In Georgia, Guardians Ad Litem (GALs) are generally attorneys who are appointed by the judge presiding over a domestic relations matter concerning child custody to aid the judge in determining what custody arrangement would be in the best interests of the child or children involved in the matter. See Uniform Superior Court Rule 24.9(3). GALs are most often appointed by presiding judges in matters where there is serious disagreement between the parties regarding which parent would be the most appropriate primary caretaker or in situations where one party makes serious allegations of abuse or about the ability of the other parent to properly care for the child or children. Although GALs are generally appointed at the discretion of the presiding judge, parents may request that the court appoint a GAL by submitting a motion requesting such an appointment. In such a case, the parent would have to provide the court with the basis for the request.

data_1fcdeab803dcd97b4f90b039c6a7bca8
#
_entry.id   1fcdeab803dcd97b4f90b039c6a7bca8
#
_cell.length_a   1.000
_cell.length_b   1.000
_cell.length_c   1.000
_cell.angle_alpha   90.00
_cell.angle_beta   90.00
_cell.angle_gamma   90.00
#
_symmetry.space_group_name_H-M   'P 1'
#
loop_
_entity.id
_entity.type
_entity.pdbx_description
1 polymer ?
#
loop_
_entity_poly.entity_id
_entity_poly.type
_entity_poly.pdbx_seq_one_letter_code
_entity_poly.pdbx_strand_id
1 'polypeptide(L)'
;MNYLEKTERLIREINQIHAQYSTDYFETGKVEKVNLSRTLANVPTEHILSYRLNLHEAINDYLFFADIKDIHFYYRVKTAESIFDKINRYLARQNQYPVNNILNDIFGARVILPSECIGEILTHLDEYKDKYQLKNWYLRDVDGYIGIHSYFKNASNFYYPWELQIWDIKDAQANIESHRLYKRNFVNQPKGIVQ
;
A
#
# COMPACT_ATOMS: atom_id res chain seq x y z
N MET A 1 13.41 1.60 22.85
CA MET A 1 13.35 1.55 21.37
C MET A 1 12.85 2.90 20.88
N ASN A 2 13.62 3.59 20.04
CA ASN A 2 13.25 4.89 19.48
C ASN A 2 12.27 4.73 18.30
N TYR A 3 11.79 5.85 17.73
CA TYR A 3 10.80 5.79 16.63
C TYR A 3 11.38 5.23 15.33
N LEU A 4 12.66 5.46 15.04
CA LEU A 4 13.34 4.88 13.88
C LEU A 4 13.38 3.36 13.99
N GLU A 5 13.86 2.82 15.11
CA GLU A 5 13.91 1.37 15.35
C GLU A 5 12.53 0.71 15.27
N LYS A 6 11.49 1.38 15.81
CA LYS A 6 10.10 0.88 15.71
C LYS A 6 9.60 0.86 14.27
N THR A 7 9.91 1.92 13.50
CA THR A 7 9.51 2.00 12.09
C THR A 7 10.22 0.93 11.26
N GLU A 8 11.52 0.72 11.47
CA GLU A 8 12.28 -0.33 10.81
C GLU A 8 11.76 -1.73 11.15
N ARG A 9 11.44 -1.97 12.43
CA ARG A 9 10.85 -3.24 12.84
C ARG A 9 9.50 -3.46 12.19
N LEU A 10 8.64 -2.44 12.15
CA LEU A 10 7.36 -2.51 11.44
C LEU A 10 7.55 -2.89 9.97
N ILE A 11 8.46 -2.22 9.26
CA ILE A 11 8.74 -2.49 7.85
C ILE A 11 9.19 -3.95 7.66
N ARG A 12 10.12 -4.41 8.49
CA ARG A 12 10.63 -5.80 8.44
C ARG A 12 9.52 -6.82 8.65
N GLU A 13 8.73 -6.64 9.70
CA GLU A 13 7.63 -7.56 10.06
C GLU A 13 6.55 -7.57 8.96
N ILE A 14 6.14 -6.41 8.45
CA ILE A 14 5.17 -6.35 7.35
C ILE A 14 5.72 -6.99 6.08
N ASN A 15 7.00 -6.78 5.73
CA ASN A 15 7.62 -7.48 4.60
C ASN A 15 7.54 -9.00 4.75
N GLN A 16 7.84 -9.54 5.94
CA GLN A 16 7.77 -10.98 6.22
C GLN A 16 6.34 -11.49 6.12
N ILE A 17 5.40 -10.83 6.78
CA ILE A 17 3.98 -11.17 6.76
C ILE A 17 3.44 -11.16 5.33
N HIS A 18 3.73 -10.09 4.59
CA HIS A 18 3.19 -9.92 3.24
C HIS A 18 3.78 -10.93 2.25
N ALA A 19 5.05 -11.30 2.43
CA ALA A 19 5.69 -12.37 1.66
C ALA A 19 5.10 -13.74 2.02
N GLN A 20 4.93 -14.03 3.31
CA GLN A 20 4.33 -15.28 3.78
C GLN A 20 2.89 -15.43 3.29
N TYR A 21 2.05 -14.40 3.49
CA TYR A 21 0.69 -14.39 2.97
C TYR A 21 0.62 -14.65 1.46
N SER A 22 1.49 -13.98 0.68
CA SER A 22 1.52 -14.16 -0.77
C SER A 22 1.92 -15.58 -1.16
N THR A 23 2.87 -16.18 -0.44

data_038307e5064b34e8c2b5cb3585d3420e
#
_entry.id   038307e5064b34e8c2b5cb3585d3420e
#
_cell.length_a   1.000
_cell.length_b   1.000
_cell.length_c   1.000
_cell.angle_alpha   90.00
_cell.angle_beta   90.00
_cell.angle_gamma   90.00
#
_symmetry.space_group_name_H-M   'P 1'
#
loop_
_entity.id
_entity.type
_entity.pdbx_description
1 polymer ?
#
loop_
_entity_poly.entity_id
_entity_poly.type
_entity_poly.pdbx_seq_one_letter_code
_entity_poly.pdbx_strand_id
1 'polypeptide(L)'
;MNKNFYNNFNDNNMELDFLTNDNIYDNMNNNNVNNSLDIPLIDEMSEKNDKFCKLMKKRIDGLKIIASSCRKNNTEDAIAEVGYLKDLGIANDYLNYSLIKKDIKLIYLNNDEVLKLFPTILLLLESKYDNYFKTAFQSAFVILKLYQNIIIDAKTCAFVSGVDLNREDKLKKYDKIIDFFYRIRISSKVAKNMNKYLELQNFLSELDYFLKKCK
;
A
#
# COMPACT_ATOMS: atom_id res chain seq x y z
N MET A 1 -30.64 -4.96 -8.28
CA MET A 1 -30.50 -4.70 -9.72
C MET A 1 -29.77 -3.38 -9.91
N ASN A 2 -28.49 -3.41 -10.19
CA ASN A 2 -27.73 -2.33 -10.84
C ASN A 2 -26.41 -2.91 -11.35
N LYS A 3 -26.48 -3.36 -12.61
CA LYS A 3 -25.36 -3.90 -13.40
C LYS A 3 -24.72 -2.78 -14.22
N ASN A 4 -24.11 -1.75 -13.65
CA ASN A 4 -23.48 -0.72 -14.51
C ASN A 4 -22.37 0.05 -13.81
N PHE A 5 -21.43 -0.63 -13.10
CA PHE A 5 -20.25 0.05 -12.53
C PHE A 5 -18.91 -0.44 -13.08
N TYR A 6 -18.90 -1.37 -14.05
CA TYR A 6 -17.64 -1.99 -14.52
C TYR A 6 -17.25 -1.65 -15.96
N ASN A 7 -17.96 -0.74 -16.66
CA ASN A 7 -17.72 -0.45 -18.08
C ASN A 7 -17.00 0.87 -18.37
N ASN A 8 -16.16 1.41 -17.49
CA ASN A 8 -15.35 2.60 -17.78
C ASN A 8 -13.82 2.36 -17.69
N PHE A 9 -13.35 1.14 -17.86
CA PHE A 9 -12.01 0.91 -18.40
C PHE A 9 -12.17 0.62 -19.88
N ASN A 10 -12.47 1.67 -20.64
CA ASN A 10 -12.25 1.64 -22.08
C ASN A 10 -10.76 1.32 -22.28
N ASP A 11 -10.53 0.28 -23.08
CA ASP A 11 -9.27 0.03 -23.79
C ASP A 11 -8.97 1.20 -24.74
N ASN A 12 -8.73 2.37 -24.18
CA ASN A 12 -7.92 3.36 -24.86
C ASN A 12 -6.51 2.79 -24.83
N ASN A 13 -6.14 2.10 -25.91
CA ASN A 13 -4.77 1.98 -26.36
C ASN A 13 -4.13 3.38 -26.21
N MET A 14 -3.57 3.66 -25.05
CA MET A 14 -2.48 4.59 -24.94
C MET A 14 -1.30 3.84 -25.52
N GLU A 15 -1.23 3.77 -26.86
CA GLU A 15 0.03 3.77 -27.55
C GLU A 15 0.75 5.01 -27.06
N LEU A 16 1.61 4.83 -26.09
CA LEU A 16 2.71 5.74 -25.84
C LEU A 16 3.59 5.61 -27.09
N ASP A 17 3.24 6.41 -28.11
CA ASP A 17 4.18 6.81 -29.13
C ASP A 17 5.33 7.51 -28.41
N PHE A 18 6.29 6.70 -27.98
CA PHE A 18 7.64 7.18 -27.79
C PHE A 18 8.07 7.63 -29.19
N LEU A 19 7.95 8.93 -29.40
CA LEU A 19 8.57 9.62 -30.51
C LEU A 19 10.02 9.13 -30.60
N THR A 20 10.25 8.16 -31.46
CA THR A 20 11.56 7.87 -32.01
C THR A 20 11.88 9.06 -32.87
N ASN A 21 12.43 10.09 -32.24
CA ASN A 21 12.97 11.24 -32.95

If you’re a parent going through a divorce with children or a child custody matter in Georgia, and you feel as if the court has not been made aware of all the necessary to come to the best decision concerning the custody of your child or children, requesting that a GAL be appointed in your matter may help. If appointed, a GAL will investigate all aspects of the custody matter by reviewing relevant court documents and records concerning the child, interviewing the child or children involved directly among other things. This can be helpful as the GAL is able to speak with the child first hand and experience the circumstances of the case in a way that the presiding judge is unable to. Once the GAL has conducted a satisfactory investigation, he or she will present their findings to the court along with a recommendation concerning the appropriate custody arrangement. Although the appointment of a GAL may be beneficial in some matters, if you are considering requesting the appointment of a GAL in your matter please note that a GAL investigation may be extremely invasive and may prolong the duration of your case.